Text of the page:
If you’re already there, and particularly if you are spending money on a digital presence, KPIs take on added weight. Numbers that successful businesses track include:

  • Traffic/followers: For a website, look at traffic. For social media channels, look at followers/subscribers.
  • Reach: The number of unique users who saw your posted content.
  • Impressions: The number of times a user sees your content. Note that a social post may reach 100 people but have 500 impressions, which means on average, your post was viewed five times per user. A high rate of impressions generally indicates more compelling content because people view it multiple times.
  • Reactions: Are you getting likes? Which type of posts are getting more reactions?

For all of these KPIs, the numbers should trend upward. Now, an instrument wholesaler may not see a dramatic rise in website traffic month over month, but certain sections of the website may increase more noticeably (e.g. the express shipping page) than others, which may provide insights into areas to emphasize when communicating with retail clients or advertising.

As a performer, you’ll want to see your fanbase increasing. Posting videos and sound files will go a long way to helping boost those KPIs. If the KPIs remain stagnant, that’s good feedback. Review comments, respond to them directly, ask what content they’d like to see. If your music is available for purchase through a streaming site like Apple Music, consider posting a free sample of a favorite song on your new album or collection, provided you are in compliance with the royalty agreement.


“You have to spend money to make money.”

You’ve heard that, right? It was coined by the ancient Roman playwright Titus Maccius Plautus who, ironically, was a failed business owner.

That doesn’t mean his advice was bad—it’s a fact of business life—but maybe he should edited the line to read: “You have to spend money wisely to make money.”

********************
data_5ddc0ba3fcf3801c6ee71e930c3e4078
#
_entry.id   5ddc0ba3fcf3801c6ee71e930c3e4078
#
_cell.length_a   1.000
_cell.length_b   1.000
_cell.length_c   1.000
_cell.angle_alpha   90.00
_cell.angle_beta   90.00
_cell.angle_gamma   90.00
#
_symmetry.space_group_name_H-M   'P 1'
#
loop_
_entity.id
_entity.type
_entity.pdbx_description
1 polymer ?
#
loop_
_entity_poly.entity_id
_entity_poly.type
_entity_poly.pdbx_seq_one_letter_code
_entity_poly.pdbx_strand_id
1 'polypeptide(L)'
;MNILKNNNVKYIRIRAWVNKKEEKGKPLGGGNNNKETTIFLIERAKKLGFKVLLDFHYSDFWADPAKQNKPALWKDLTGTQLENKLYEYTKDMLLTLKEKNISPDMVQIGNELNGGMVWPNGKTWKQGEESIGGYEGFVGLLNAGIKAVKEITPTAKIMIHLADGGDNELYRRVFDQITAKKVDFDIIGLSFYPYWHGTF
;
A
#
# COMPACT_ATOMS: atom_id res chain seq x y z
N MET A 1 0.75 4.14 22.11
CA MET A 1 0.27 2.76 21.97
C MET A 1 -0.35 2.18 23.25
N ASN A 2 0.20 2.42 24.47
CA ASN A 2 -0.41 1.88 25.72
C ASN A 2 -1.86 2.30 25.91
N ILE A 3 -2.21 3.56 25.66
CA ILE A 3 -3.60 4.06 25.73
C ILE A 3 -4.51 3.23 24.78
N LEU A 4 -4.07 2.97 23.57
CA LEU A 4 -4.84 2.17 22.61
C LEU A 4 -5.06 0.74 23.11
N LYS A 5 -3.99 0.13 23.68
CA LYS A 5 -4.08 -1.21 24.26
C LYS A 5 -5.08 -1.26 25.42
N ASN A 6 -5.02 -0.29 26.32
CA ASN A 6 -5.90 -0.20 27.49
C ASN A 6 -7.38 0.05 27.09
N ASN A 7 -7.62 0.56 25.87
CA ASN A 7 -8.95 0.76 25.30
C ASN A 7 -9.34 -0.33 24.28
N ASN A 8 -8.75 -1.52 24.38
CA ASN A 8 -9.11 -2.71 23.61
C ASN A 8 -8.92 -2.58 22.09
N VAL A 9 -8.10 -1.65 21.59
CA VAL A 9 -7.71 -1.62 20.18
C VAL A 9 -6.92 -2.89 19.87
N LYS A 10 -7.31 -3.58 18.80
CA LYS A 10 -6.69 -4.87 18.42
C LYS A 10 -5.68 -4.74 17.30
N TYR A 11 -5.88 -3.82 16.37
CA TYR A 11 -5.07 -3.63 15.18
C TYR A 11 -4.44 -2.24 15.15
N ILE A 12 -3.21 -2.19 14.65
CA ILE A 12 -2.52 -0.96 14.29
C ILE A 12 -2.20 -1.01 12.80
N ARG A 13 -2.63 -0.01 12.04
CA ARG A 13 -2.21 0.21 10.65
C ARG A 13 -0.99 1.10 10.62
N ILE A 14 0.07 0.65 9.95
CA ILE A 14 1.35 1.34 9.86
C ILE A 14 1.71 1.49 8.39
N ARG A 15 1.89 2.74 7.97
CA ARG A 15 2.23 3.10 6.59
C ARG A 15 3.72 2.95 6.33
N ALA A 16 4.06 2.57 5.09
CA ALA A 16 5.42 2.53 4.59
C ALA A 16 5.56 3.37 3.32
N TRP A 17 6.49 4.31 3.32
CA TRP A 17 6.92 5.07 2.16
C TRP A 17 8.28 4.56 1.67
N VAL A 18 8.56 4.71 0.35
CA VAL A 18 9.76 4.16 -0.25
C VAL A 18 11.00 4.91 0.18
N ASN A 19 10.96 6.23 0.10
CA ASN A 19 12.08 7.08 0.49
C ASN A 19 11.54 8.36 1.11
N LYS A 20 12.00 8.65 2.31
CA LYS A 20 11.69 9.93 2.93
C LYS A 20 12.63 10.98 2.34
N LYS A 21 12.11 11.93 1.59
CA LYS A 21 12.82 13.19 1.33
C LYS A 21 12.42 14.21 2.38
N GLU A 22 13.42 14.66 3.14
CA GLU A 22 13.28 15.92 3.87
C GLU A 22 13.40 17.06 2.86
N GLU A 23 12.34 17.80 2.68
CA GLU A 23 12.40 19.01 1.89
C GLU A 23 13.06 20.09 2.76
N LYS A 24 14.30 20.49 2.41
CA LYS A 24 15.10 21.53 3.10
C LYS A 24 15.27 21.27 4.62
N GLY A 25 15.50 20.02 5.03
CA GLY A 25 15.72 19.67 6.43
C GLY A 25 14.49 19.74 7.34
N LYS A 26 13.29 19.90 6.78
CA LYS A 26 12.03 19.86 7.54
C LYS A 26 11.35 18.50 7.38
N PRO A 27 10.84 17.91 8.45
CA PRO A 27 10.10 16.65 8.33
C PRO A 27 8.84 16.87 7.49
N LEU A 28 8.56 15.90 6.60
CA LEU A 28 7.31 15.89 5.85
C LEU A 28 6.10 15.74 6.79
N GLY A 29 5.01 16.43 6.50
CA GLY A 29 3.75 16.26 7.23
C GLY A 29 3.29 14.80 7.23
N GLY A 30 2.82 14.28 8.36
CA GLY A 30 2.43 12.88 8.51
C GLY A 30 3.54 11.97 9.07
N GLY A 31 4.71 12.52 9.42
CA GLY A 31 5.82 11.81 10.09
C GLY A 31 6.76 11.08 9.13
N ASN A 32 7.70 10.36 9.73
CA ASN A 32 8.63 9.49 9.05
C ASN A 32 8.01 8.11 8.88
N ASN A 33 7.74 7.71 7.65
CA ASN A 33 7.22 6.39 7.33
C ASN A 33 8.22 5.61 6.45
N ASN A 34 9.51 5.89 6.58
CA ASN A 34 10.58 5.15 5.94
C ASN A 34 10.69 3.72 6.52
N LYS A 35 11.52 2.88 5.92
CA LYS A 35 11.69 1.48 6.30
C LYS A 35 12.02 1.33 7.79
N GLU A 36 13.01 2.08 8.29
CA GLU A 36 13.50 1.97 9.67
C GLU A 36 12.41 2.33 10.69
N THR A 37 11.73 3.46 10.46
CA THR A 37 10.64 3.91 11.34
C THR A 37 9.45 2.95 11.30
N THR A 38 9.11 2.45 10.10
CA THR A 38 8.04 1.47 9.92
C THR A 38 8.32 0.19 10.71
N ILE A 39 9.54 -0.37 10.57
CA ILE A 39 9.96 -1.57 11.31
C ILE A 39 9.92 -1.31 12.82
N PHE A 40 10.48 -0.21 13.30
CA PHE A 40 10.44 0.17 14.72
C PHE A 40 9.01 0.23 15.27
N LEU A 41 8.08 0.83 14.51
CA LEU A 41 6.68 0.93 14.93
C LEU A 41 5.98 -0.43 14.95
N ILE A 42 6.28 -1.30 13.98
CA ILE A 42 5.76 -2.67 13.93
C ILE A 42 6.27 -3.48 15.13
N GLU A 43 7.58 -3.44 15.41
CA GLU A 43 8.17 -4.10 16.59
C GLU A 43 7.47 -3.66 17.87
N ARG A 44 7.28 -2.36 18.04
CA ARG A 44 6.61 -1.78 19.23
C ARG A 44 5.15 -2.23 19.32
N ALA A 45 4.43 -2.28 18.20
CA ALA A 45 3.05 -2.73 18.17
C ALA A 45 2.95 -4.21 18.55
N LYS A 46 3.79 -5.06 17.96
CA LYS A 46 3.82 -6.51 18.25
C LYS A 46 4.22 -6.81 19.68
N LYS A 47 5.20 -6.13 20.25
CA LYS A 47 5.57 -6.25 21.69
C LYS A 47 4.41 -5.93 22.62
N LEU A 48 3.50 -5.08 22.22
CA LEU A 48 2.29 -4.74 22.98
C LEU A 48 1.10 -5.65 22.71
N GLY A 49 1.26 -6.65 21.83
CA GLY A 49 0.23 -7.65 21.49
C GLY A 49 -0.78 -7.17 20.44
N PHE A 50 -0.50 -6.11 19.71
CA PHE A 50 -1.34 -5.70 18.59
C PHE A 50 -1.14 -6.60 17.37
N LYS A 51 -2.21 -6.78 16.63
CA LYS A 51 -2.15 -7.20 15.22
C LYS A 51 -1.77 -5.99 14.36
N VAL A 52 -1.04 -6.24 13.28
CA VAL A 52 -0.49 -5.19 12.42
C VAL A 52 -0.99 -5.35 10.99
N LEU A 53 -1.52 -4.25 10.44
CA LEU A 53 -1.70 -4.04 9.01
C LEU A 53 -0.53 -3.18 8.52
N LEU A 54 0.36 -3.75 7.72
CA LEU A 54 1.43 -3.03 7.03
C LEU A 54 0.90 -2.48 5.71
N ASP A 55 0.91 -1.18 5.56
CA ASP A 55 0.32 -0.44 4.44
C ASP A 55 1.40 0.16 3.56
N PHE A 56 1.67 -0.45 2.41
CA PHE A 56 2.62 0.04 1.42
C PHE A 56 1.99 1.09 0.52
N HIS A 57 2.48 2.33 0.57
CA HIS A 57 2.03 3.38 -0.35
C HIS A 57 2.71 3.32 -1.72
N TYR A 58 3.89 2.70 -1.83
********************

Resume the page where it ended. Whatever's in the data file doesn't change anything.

If your business has overhead expenses like a storefront or warehouse, be sure to track utilities, rent, maintenance, and other related expenditures. For performers, keep an eye on travel KPIs—hotel costs, plane tickets, etc.

It goes back to the losing-weight analogy. You can’t know where to trim the fat until you know where the fat is. You may have to consider moving to a smaller store to reduce rent or cutting hours to trim utility costs.

Marketing is a must and that means spending money to make money. But do it wisely. It’s very, very easy to waste a ton of money on advertising, which makes setting a return-on-investment target and tracking results against the spend incredibly important.

If you’re considering working with a marketing consultant or agency, make sure their proposal includes those numbers. And be the client! Question their proposed metrics and what they’re going to do to achieve them.

A video of a cat playing a saxophone—quite a feat considering they don’t have thumbs—may get a million views but that won’t necessarily translate into selling saxophones. Also, paid ads may reach a large audience, but is it the right audience?

And even if it’s the right audience, is it the right timing? Selling grand pianos the first week of April may be a lot less effective than advertising them a few weeks later after tax day when people find out how large a refund they’ll receive. If you’re tracking your own KPIs, compare those to the marketing KPIs to see if indeed marketing is driving sales over time.

Running your music business by the numbers is not only the right way to do it, but the only way to do it well. Still, KPIs and other metrics are just tools. High-quality wrenches may help mechanics do a better job but only if they know how to use them. You are the mechanic of your business, and when things need to be fixed, the responsibility falls on you. By having the critical KPIs in your toolbox and using them regularly, you will be able to employ processes, practices, and strategies that will help conserve or reduce expenses, and increase revenue. In short, you’ll be running your business like a well-oiled machine.